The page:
Bob Kortright often struggles with the simplest of tasks, such as carrying a hot cup of coffee around his Sun City home or inserting a key into a car door.
“I’m dangerous with a screwdriver,” the 89-year-old Kortright said with a laugh.
He suffers from essential tremor, a neurological disorder that causes hands, heads and voices to shake.
Based on information from the International Essential Tremor Foundation, there are few effective prescription medications available for treating ET.
At best, persons with essential tremor often feel frustrated or embarrassed with their condition. In worst-case scenarios, the condition becomes a full-fledged disability.
Banner Sun Health Research Institute will host a one-day conference on essential tremor Wednesday. The session will run from 10 a.m. to noon in Memorial Hall in Banner Boswell Medical Center, 13180 N. 103rd Drive, Sun City.
Experts in the field will provide an overview of the disorder as well as provide updates on medications and surgical treatments such as deep brain stimulation. There also will be a segment on fall prevention.
Kortright said he feels fortunate because he long ago admitted he had essential tremor. Five years ago, he joined a support group to surround himself with others in a similar situation.
“People don’t want to admit it’s a problem,” he said.
The biggest obstacles often occur when Kortright goes out in public. The shaking inherent with his condition can often draw uncomfortable stares.
No place is more challenging than going out to dinner.
“My eating and table manners are terrible,” said Kortright, an Oregon native who grew up in New Jersey. “When I’m out with strangers, I will apologize up front for my table manners.
“I found that it helps. If you keep it in, it adds to the tension and only makes it worse.”
Kortright said he is constantly amazed at the kindness and helpfulness of strangers.
He described a recent trip to the gas station.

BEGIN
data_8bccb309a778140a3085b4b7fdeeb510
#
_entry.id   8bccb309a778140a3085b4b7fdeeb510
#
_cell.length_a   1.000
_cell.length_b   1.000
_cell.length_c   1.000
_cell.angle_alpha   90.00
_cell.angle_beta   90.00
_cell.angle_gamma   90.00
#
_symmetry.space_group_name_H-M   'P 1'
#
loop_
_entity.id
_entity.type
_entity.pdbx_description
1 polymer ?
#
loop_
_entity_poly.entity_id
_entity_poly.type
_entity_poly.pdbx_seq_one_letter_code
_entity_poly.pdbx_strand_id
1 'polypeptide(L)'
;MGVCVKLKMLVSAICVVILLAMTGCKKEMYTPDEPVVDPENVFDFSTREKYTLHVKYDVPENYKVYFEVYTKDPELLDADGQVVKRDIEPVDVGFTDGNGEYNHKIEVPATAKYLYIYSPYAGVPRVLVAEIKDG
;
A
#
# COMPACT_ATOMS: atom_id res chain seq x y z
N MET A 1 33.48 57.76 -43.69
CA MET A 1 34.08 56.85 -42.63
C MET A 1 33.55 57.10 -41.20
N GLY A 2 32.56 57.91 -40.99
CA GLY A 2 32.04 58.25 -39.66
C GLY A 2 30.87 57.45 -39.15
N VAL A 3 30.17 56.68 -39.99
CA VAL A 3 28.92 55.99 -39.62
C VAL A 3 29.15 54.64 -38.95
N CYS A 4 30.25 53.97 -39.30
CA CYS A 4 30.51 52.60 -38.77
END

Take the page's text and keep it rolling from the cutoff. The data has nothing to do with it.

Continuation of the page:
As he struggled to put his debit card into the appropriate slot, a stranger approached and provided assistance.
“That happens time and again,” said Kortright, a retired food processing manager for Land O’Lakes. “I go to an investment meeting and they serve me coffee because pouring is not that easy.”
At home, Kortright relies on his wife, Irene, who does all the household chores because of her husband’s condition.
“Having a great support person like Irene is very important,” he said. “When it comes to domestic duties, my mind is willing, but my body can’t do it.”
Essential tremor has forced Kortright to quit golf. He used to play three times a week.
“I still have my golf clubs, but this condition doesn’t get better,” Kortright said. “I’ve asked my son to play a round with me because I’m ashamed to play with someone else. I’m an obstacle on the course.”
Paul Leitch, president of Sun Cities Essential Tremors support group, said his 40-member organization offers camaraderie as well as an exchange of ideas for ET sufferers.
Members even use self-deprecating humor to describe their disorder, calling themselves the “Movers and Shakers.”
“We try to have different programs at our meetings,” said Leitch, a Sun City West resident. “We’ve had neurologists and pharmacists speak as well as experts in tai-chi.”
Kortright has discovered any activity that promotes calmness helps ease his condition.
With that in mind, he began participating in chair yoga, a gentle form of yoga practiced while sitting in a chair.
“I don’t know that I buy into all the talk about tranquility, but it’s good exercise and it has improved my flexibility,” Kortright said.
Yoga instructor Gail Butchart concurred with her student’s assessment.
“He could hardly walk when he first started,” she said. “Now, he can stand up with ease and has greater mobility.”
For Kortright, another activity that helps promote calmness is a nightly cocktail.
“I tell Irene I need my medicine and she brings me my martini,” he said. “I have one at cocktail time and that’s when I pay bills. After that martini, I can hold still enough to write a check and sign my name.”
For information on the Sun Cities Essential Tremors support group, call 623-975-9638 or send an email to firstname.lastname@example.org.